- The Washington Times - Thursday, February 3, 2005

Some days a man has to learn how to eat crow. I learned last weekend.

Shortly after predicting we would catch resident yellow perch in the Potomac River or several of its tributaries, two of us drove down to Charles County’s Marshall Hall boat ramp, a fine public facility that serves anyone who wants to launch a boat without paying the steep fees charged in Maryland’s state-owned facilities. When we arrived, we were greeted by slabs of broken-up river ice, three or more inches thick, jammed into dense piles thanks to a pushing tide and strong winds.

It was clear we wouldn’t be going fishing — at least not in the tidal Potomac or any of its feeder creeks, which also showed considerable boat ramp icing.

It also was clear no one else was going fishing unless they were in the Atlantic down along the North Carolina coast, where striped bass fishing remains good. Our contact, Ken Neill of the Peninsula Saltwater Sport Fishermen’s Association in the Virginia Beach area, said, “Expect to run anywhere from 30 to 60 miles south to get on the fish. A long run but if you find them, the fishing is spectacular. If you don’t mind running that far, then there are some deepwater wrecks out there waiting for you. This is the time of year to target jumbo sea bass. Citation-sized fish can be expected on every trip. If you want to stay a little closer to home, tautog are available on the coastal wrecks.”

Charter fishing captain Richard Bartlett (757/876-5376) is one of the professionals who takes his boat south of Virginia Beach’s Rudee Inlet. He might run as far as 35 and 40 miles but eventually finds rockfish in the 30-plus-pound range.

My CCA chapter wants you — I belong to a number of fishing/conservation organizations, but none is more important to me than the Southern Maryland Chapter of the Coastal Conservation Association. Why? The various CCA chapters throughout the Atlantic and Gulf coast regions play a major part in fish restoration, slowing down greedy commercial netters and keeping our politicians on their toes.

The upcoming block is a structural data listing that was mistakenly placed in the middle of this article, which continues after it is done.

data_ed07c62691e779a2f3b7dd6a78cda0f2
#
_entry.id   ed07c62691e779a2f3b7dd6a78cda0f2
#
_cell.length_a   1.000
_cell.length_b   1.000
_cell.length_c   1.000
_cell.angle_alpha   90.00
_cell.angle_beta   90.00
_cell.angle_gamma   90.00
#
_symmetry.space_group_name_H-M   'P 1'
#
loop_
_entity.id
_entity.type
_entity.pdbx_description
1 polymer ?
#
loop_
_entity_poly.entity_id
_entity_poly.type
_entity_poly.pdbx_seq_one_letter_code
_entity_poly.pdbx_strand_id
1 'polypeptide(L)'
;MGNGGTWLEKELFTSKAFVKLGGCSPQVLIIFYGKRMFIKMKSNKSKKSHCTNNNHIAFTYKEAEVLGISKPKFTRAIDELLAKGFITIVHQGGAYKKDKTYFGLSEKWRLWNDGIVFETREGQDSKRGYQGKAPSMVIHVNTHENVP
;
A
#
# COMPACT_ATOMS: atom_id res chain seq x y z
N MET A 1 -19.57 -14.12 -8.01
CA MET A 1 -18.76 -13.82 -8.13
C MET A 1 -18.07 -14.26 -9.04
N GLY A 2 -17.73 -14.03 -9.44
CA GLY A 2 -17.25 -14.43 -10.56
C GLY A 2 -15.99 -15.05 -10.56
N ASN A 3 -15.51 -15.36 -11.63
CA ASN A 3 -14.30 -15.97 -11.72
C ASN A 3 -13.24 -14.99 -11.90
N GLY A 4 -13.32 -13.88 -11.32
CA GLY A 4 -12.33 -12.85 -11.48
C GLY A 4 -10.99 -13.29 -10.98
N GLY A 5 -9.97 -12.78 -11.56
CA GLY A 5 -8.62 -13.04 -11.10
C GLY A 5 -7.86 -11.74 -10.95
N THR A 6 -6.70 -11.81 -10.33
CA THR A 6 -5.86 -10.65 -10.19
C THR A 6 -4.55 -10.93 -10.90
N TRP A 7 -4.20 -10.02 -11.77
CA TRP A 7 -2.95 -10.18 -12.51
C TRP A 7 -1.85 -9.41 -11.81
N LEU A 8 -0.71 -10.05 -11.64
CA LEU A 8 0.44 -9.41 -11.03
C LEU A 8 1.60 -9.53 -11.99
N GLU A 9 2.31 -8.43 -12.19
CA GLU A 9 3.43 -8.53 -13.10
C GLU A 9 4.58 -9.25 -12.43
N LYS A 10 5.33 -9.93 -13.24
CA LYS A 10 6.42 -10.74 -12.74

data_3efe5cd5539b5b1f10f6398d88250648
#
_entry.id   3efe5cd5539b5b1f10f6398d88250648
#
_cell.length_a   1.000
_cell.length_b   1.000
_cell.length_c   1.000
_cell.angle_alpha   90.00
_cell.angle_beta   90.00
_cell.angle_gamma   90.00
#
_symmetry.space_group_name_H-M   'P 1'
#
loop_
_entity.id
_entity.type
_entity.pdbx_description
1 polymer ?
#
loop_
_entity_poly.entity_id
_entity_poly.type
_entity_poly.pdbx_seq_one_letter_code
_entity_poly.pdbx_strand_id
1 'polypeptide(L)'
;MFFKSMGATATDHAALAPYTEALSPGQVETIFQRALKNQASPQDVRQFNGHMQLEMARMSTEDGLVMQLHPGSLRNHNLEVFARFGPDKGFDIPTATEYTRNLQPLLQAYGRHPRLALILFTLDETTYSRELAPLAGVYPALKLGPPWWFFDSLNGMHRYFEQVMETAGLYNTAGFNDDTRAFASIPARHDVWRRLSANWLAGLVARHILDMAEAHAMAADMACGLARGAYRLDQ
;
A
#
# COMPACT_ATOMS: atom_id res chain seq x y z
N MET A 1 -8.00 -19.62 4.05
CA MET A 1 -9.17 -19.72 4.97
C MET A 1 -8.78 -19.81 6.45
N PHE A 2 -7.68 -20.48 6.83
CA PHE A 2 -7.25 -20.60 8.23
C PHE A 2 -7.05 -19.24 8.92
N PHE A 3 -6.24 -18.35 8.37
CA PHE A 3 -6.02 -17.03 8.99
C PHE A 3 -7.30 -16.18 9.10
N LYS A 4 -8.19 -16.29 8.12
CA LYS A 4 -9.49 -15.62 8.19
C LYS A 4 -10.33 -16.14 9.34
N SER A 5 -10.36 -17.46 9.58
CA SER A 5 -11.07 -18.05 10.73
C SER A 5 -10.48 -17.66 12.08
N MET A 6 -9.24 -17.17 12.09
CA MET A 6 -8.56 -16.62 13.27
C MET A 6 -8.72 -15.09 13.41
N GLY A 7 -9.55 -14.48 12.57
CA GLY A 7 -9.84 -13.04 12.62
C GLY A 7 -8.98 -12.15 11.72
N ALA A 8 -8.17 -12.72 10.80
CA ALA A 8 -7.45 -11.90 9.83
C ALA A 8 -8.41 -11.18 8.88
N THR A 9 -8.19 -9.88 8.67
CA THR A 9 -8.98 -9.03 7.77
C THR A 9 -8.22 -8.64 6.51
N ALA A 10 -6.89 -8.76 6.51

With that in mind, won’t you join me and the rest of the Southern Maryland chapter of the CCA as we hold our annual fund-raising banquet Saturday, Feb.26, from 6 to 9 p.m. at the new American Legion Hall in Hughesville (intersection of routes 231 & 381)?

The social hour begins at 6 p.m., followed by a barbecue dinner prepared by Lefty’s BBQ of Waldorf — ribs, chicken, baked beans, slaw, potato salad, you name it. There also will be a silent and live auction of fishing gear of every description, Wizards tickets, a bushel of crabs, an over/under shotgun, an Old Town canoe, artwork, chartered and guided fishing trips and much more.

Tickets are $35 each ($8 of it is tax deductible) and $65 for couples ($17 is tax deductible). Those under 12 get in free. The price includes drinks, dinner, activities and a year’s membership (or renewal) in the Coastal Conservation Association. Tickets are available at the door, but early registration is encouraged. To insure a seat, send a check to CCA-So.Md. c/o Donald Gardiner, 3675 Fritz Place, Waldorf, Md. 20601-2004.

Lake Anna research highlights — The Virginia Department of Game and Inland Fisheries recently conducted electrofishing tests to check on the fish populations in Lake Anna, west of Fredericksburg. The VDGIF biologists report catch rates for most size categories of largemouth bass turned out to be below average.

This occurred only one year after total catch rate set a record high (69 an hour of electrofishing). Fingerling catch rates were average and, combined with long-term fingerling catch rates, suggested consistent bass reproduction. Catch rates of large bass have been declining in recent years, but catch rates of stock and “slot” fish generally have been high.

Anglers might want to remember that the shocking study showed largemouth bass and most other fish species were present in much higher numbers at middle and upper lake sites — likely a function of productivity and habitat. Both major creek arms just above the splits held the highest numbers of large bass.

Look for Gene Mueller’s Outdoors column Sunday, Wednesday and Thursday, only in The Washington Times. E-mail: [email protected]washingtontimes.com

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